The current national average per gallon of gas, $3.65, probably doesn’t seem all that cheap. Not compared to the beginning of the year, when prices were 10% cheaper. And especially not compared to a few years ago, when gas sold for under $2. So some drivers are surprised—and a bit skeptical—to hear that prices are significantly less than a year ago at this time.
According to the AAA Fuel Gauge Report, the national average for a gallon of regular was $3.65 as of Wednesday. Exactly one year prior, the average measured $3.898, about 25¢ more.
What’s more, in recent weeks, gas prices have declined all over the U.S. Gas prices in Kentucky dropped 12¢ over the last month, matching the one-month decline nationally. In states such as Idaho, gas prices are 30¢ less than a year ago.
Few drivers are overjoyed with gas prices lately, however. Some don’t even seem to believe that they are paying less than a year ago. This week, the price-tracking service GasBuddy posted on Facebook a current list of gas prices in 166 U.S. cities, next to a list of prices from a year ago—and in every single case, prices were cheaper in 2013. Several commenters disputed the data, swearing that they were paying less 12 months ago. Many others griped that the prices are “still way too high,” regardless of whether or not there was a time when they were higher. The feeling is that even if prices are cheaper than last year, that doesn’t mean they’re cheap.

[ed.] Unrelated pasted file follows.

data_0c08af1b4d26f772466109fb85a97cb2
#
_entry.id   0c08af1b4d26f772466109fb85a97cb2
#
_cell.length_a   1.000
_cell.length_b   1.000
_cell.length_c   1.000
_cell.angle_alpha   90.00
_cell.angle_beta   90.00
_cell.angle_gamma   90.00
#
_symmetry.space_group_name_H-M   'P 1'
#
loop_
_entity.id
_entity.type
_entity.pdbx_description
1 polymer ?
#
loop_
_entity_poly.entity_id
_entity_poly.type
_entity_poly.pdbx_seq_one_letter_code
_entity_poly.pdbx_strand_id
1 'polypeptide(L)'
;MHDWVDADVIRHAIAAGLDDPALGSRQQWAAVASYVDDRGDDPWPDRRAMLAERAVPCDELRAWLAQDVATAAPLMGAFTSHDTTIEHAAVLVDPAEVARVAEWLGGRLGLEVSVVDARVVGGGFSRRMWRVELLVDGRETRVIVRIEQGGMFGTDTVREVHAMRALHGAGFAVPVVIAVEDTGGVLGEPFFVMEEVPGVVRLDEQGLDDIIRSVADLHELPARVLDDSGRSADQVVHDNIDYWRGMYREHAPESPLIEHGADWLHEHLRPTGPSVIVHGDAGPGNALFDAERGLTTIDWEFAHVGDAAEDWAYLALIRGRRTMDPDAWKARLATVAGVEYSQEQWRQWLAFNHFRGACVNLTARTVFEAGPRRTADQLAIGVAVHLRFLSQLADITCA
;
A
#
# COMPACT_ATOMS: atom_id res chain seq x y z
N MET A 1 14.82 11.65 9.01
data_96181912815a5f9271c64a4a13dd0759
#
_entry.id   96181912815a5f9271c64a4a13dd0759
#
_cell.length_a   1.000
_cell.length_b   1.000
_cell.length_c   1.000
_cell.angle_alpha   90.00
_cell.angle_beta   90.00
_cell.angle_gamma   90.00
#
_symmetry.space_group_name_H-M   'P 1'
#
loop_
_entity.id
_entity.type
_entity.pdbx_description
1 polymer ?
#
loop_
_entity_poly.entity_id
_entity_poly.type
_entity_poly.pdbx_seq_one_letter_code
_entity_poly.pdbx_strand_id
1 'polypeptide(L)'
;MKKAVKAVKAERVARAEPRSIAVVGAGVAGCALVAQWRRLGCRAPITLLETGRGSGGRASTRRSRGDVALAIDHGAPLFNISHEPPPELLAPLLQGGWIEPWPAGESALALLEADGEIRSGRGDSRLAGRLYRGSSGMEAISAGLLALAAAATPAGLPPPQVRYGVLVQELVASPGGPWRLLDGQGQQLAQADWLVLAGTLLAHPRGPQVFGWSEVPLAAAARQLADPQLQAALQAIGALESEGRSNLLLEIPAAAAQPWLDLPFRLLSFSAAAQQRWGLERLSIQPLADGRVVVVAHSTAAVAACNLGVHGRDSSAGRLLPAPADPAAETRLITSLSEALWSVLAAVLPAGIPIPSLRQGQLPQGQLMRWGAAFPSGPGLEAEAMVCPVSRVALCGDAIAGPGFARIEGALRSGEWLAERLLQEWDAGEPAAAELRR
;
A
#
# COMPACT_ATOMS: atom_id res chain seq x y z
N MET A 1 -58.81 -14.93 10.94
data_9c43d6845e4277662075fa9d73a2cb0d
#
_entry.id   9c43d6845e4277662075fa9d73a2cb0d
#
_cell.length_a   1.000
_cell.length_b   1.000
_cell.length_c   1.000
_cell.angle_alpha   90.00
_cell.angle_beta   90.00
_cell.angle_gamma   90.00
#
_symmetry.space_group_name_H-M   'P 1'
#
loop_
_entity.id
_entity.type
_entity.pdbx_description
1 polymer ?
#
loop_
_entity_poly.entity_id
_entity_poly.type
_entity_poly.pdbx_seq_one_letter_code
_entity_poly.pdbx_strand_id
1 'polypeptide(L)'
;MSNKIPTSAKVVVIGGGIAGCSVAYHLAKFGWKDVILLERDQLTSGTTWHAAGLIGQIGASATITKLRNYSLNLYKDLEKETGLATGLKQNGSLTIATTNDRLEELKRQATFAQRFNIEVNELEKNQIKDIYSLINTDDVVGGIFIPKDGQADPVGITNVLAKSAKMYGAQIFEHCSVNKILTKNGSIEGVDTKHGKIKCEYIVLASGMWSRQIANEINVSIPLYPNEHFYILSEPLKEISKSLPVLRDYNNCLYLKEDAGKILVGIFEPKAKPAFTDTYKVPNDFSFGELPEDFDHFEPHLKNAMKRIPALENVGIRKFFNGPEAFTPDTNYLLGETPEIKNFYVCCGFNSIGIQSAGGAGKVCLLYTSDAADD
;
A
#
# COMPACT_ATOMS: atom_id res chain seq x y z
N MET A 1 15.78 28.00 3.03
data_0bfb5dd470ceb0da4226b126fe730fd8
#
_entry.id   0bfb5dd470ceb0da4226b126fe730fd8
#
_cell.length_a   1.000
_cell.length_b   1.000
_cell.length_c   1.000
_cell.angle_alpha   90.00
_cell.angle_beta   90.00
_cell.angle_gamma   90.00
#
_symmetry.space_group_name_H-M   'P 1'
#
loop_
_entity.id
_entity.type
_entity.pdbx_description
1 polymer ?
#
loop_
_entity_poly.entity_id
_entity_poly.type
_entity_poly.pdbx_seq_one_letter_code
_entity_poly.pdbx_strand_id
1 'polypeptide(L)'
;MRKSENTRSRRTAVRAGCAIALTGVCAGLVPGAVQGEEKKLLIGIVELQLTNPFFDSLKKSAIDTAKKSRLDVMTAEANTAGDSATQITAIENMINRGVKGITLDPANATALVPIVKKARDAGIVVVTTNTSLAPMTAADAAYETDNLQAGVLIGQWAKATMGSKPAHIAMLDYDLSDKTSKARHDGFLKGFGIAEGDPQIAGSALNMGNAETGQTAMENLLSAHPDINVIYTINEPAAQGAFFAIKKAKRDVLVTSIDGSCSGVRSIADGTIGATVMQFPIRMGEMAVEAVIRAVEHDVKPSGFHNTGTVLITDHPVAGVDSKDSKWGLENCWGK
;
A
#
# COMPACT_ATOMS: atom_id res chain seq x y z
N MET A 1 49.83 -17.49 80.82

What’s more, powerful players in the gasoline business say that even though gas prices have declined recently, the prices at the pump should be much cheaper. Last week, the DesMoines Register reported that oil company advocates are blaming the ethanol industry for unnecessarily high gas prices. Meanwhile, supporters of ethanol and other renewable fuels are putting the blame on Big Oil:
Renewable energy people want an investigation of oil company pricing. The oil companies want Congress to repeal the six-year-old Renewable Fuel Standard that is the basis for demand for ethanol and biofuels. “We call on Congress to repeal the Renewable Fuel Standard, which is helping to drive up gasoline prices,” said Bob Greco, director of downstream operations for the American Petroleum Institute.
Amid all the finger pointing, and in light of years of gas prices rising and falling with little rhyme, reason, or predictability, it’s understandable that American consumers feel like they’re being messed with. Accordingly, drivers aren’t going to get too worked up when gas prices rise, and they’re not going to get too excited when gas prices decline. It also seems like they’re not going to believe much of anything that people in the fuel business tell them. Wisely so.